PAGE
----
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Bill would ban execution of mentally ill

We have come a long way in recognizing that mental recognizing that mental illness, even if it results in abhorrent behavior, does not mean a person is ill — or sometimes even capable of resisting violent impulses. Ohio law has not kept up with our understanding.

Buckeye State legislators recognize that. They have approved a bill that would ban execution of people who were severely mentally ill at the time they committed capital offenses such as murder. Those suffering from maladies such as schizophrenia, schizoaffective disorder, bipolar disorder or delusional disorder would be affected. Again, it would have to be proven they were affected by such mental illness when they committed crimes for which they otherwise could have been sentenced to death.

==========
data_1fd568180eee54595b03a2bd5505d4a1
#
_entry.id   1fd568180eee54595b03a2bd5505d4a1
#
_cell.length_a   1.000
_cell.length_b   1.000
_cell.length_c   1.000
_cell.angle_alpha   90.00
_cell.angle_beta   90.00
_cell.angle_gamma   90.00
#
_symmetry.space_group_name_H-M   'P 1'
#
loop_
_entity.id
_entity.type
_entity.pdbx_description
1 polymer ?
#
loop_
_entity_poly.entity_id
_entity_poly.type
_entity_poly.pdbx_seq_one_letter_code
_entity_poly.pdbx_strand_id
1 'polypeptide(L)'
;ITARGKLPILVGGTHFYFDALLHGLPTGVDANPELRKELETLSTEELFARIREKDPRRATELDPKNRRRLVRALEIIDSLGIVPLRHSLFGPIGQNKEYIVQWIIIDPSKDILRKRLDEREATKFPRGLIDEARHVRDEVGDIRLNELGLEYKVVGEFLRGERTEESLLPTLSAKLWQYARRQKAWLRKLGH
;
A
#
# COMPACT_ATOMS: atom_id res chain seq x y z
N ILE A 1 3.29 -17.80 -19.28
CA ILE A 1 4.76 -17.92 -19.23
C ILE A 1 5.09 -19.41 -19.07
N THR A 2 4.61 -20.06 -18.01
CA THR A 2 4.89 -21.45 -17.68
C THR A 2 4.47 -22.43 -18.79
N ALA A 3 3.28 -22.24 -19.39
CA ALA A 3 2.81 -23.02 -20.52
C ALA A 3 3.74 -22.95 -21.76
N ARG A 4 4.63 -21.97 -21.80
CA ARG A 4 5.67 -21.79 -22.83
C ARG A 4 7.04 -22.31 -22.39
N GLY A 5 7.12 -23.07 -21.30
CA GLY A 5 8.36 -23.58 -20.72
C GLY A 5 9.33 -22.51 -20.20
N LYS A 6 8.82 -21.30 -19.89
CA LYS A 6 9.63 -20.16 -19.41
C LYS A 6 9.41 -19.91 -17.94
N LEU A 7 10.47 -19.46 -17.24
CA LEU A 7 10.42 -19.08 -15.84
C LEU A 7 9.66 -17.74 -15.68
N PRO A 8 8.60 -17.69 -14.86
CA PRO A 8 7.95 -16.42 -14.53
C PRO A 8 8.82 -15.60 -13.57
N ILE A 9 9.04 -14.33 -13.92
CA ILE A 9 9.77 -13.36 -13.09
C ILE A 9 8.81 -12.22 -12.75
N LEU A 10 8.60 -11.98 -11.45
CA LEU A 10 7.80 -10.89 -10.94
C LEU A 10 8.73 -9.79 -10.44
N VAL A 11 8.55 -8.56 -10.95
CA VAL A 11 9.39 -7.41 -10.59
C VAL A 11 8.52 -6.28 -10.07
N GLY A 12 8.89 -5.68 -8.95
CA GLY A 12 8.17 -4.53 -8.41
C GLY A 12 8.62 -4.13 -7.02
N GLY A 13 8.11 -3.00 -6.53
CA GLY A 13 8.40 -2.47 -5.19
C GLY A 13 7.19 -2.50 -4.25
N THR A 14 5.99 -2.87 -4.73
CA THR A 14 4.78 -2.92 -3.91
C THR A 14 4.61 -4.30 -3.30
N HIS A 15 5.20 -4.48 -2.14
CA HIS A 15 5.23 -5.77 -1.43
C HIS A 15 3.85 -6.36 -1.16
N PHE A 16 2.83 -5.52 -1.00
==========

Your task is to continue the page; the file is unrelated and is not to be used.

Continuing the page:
Ohio has not executed anyone for some time, because of difficulty obtaining the drugs needed to conduct lethal injections. No one can say how long that problem will last. But at some point, it is likely executions will resume.

Capital punishment of anyone for any reason is an exceedingly controversial practice. Executing people who were driven to violence by mental illnesses beyond their control should not be controversial, however.

Gov. Mike DeWine should sign the General Assembly’s bill into law. It is not intended to grant breaks to the truly, intentionally vicious, only to men and women whose illnesses were so severe that they were not responsible for their actions.

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